Address: 36–44, boulevard Brune
Year of completion: c1930
Client: OPH de la Ville de Paris Architect: OPH de la Ville de Paris
Typical floor area: 5,064m2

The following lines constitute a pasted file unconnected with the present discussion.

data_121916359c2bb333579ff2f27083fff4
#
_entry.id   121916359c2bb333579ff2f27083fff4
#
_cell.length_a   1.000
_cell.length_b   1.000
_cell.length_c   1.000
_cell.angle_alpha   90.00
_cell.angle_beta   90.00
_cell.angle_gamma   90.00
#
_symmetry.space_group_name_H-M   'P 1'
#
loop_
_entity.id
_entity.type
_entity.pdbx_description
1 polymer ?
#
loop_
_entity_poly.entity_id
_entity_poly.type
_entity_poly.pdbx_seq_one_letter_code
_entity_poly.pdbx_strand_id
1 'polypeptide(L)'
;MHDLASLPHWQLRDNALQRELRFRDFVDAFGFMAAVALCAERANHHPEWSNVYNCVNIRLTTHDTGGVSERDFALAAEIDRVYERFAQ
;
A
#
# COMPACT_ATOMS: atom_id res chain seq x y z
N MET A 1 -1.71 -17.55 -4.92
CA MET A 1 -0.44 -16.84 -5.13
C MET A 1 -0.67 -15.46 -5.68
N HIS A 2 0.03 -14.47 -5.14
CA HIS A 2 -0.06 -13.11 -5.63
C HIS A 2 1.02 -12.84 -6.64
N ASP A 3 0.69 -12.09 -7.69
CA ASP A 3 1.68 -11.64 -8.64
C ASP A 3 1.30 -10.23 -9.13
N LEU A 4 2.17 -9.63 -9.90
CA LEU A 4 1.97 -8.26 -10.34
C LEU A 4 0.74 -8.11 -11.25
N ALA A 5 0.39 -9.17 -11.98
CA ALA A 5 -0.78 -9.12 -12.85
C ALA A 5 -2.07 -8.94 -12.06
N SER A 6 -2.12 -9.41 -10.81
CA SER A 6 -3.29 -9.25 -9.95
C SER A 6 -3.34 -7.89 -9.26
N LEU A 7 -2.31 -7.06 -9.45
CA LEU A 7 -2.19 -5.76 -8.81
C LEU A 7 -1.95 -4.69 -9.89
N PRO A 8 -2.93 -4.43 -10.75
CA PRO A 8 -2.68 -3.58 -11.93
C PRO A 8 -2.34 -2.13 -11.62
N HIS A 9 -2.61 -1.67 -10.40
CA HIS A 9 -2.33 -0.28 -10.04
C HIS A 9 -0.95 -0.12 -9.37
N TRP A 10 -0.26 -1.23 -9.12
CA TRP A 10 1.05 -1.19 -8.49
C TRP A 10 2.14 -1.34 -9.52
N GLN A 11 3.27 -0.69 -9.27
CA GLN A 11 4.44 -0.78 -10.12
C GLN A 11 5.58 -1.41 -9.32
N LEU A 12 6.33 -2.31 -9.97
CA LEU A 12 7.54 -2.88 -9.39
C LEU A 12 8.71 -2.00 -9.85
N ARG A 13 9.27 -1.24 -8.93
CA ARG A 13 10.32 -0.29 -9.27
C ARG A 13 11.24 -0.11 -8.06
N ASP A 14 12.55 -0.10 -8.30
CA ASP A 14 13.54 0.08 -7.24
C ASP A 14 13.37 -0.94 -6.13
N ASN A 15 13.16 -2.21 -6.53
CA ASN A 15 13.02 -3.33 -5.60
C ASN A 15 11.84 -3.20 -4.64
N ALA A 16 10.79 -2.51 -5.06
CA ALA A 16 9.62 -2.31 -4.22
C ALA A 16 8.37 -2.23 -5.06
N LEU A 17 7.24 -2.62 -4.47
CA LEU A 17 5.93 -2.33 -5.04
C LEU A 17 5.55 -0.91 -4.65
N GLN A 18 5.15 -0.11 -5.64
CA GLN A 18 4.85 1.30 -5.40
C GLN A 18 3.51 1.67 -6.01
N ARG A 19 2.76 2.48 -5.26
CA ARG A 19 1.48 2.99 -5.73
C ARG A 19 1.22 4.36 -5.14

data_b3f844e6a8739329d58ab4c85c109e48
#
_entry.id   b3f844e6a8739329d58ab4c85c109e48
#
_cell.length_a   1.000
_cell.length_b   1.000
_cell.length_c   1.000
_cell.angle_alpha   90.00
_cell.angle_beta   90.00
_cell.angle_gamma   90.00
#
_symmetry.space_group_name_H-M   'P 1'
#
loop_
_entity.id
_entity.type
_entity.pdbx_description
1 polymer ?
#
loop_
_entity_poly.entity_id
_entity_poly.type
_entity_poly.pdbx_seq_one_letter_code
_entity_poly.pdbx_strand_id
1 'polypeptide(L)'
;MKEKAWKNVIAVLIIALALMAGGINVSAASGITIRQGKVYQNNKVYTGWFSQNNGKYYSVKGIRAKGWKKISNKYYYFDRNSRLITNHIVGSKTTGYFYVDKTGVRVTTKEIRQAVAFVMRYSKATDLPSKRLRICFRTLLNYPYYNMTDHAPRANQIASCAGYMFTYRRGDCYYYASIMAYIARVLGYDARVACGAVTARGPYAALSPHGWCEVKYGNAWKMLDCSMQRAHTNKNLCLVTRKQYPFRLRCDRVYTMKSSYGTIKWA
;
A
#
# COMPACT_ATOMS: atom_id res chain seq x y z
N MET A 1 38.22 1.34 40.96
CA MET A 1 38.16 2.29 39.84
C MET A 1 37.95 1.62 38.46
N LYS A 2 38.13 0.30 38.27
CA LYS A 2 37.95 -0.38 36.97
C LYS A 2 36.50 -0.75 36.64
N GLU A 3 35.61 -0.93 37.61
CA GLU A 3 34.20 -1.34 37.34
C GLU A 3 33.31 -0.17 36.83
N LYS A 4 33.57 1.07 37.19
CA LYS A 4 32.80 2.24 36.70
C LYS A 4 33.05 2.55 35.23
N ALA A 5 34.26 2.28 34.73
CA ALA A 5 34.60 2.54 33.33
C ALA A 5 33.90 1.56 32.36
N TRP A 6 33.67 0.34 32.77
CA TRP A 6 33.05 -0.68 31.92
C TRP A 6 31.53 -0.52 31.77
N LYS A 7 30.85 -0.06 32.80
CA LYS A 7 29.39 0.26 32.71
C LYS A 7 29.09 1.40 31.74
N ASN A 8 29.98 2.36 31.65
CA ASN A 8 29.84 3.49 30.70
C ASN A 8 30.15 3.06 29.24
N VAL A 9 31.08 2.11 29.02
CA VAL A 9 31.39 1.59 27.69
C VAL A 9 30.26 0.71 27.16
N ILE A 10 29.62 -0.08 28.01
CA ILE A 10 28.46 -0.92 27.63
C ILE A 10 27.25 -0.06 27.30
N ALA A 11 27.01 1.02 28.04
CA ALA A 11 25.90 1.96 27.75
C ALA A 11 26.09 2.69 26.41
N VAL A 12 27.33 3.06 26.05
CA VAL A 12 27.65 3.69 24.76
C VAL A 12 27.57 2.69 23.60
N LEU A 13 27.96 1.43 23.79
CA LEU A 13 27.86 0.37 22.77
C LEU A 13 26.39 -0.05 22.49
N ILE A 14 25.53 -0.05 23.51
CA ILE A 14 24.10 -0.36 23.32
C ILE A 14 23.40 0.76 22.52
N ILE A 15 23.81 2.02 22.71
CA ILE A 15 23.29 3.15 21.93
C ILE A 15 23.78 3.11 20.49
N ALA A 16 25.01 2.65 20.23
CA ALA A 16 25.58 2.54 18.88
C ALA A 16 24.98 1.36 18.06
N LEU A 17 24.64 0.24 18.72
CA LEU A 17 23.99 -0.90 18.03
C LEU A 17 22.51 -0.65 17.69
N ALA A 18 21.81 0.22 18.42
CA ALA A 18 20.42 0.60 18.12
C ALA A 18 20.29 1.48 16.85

Inspired notably by Italian public offices for low-cost housing (see ‘Rome’ in Typology—Hong Kong, Rome, New York, Buenos Aires. Review No II (Zurich: Park Books, 2012)), the Bonnevay Act of 23 December 1912 created similar institutions to remedy the acute housing shortage in post-war Paris. They were charged with the planning, construction and management of HBM and received to this end loans from the state at favorable rates of interest. The Office Public d’Habitations (OPH) actually only began operations in 1919. On its advisory council sat persons hitherto active on behalf of the Lebaudy Foundation [5.14, 6.6] and the Rothschild Foundation [2.2, 4.6, 6.5]. Their vast experience of HBM quickly made the OPH a major player in the field of social housing. Although its initial role was simply to manage existing housing stock on behalf of the City, it soon obtained the right, not only to inspect the City’s current and prospective housing projects, but also to design and build some of its own. The watchwords thereby were air and light as well as the educational and social benefits the Foundations attributed to social housing. So, although the philosophy and militancy of the hygiene movement were fast disappearing from Parisian discourse, the OPH still clearly bore their stamp. Its ensembles, unlike those built by the SAGI [1.5, 1.6, 3.1] and the RIVP [2.1], largely fulfilled the ideal of workers’ housing promoted at the turn of the century. Yet market logic and the housing crisis obliged the Office, too, to make concessions, notably regarding elevations’ sunlight exposure. In the case of the Groupe Didot, optimal ventilation was sacrificed to achieve a higher density. The OPH [2.3, 2.4, 3.3, 3.4, 4.1] built 14,000 units in all, mainly between 1928 and 1933, the year the Minis- try of Finance suspended the Loucheur programme.